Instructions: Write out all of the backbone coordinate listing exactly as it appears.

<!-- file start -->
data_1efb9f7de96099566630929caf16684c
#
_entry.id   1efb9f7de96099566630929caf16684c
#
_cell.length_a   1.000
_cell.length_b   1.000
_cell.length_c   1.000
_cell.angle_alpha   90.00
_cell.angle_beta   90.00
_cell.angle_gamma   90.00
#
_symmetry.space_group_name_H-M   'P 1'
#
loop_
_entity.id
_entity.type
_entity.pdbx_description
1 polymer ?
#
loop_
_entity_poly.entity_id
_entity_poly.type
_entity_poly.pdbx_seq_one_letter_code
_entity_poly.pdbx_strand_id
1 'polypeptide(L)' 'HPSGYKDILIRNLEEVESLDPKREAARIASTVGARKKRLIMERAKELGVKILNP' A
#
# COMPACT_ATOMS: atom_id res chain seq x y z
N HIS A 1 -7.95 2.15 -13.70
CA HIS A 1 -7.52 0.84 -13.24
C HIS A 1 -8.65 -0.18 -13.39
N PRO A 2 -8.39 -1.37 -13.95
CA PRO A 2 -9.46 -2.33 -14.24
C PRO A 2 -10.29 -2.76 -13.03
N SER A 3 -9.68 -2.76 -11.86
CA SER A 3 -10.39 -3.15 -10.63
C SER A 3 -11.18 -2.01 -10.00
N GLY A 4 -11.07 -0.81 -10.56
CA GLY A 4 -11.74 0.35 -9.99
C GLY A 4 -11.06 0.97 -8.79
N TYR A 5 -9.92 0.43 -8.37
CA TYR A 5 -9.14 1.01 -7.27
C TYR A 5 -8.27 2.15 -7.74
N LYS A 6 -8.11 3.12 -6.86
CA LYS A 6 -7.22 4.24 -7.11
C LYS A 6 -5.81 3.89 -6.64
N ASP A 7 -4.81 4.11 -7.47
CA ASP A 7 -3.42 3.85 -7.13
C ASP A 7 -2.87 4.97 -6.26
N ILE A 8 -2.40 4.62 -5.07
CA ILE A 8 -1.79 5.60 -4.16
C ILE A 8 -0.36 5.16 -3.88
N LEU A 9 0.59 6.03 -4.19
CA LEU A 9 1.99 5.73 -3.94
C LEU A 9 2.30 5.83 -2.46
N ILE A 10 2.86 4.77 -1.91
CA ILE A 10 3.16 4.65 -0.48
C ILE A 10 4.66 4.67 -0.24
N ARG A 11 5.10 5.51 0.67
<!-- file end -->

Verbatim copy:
data_1efb9f7de96099566630929caf16684c
#
_entry.id   1efb9f7de96099566630929caf16684c
#
_cell.length_a   1.000
_cell.length_b   1.000
_cell.length_c   1.000
_cell.angle_alpha   90.00
_cell.angle_beta   90.00
_cell.angle_gamma   90.00
#
_symmetry.space_group_name_H-M   'P 1'
#
loop_
_entity.id
_entity.type
_entity.pdbx_description
1 polymer ?
#
loop_
_entity_poly.entity_id
_entity_poly.type
_entity_poly.pdbx_seq_one_letter_code
_entity_poly.pdbx_strand_id
1 'polypeptide(L)' 'HPSGYKDILIRNLEEVESLDPKREAARIASTVGARKKRLIMERAKELGVKILNP' A
#
# COMPACT_ATOMS: atom_id res chain seq x y z
N HIS A 1 -7.95 2.15 -13.70
CA HIS A 1 -7.52 0.84 -13.24
C HIS A 1 -8.65 -0.18 -13.39
N PRO A 2 -8.39 -1.37 -13.95
CA PRO A 2 -9.46 -2.33 -14.24
C PRO A 2 -10.29 -2.76 -13.03
N SER A 3 -9.68 -2.76 -11.86
CA SER A 3 -10.39 -3.15 -10.63
C SER A 3 -11.18 -2.01 -10.00
N GLY A 4 -11.07 -0.81 -10.56
CA GLY A 4 -11.74 0.35 -9.99
C GLY A 4 -11.06 0.97 -8.79
N TYR A 5 -9.92 0.43 -8.37
CA TYR A 5 -9.14 1.01 -7.27
C TYR A 5 -8.27 2.15 -7.74
N LYS A 6 -8.11 3.12 -6.86
CA LYS A 6 -7.22 4.24 -7.11
C LYS A 6 -5.81 3.89 -6.64
N ASP A 7 -4.81 4.11 -7.47
CA ASP A 7 -3.42 3.85 -7.13
C ASP A 7 -2.87 4.97 -6.26
N ILE A 8 -2.40 4.62 -5.07
CA ILE A 8 -1.79 5.60 -4.16
C ILE A 8 -0.36 5.16 -3.88
N LEU A 9 0.59 6.03 -4.19
CA LEU A 9 1.99 5.73 -3.94
C LEU A 9 2.30 5.83 -2.46
N ILE A 10 2.86 4.77 -1.91
CA ILE A 10 3.16 4.65 -0.48
C ILE A 10 4.66 4.67 -0.24
N ARG A 11 5.10 5.51 0.67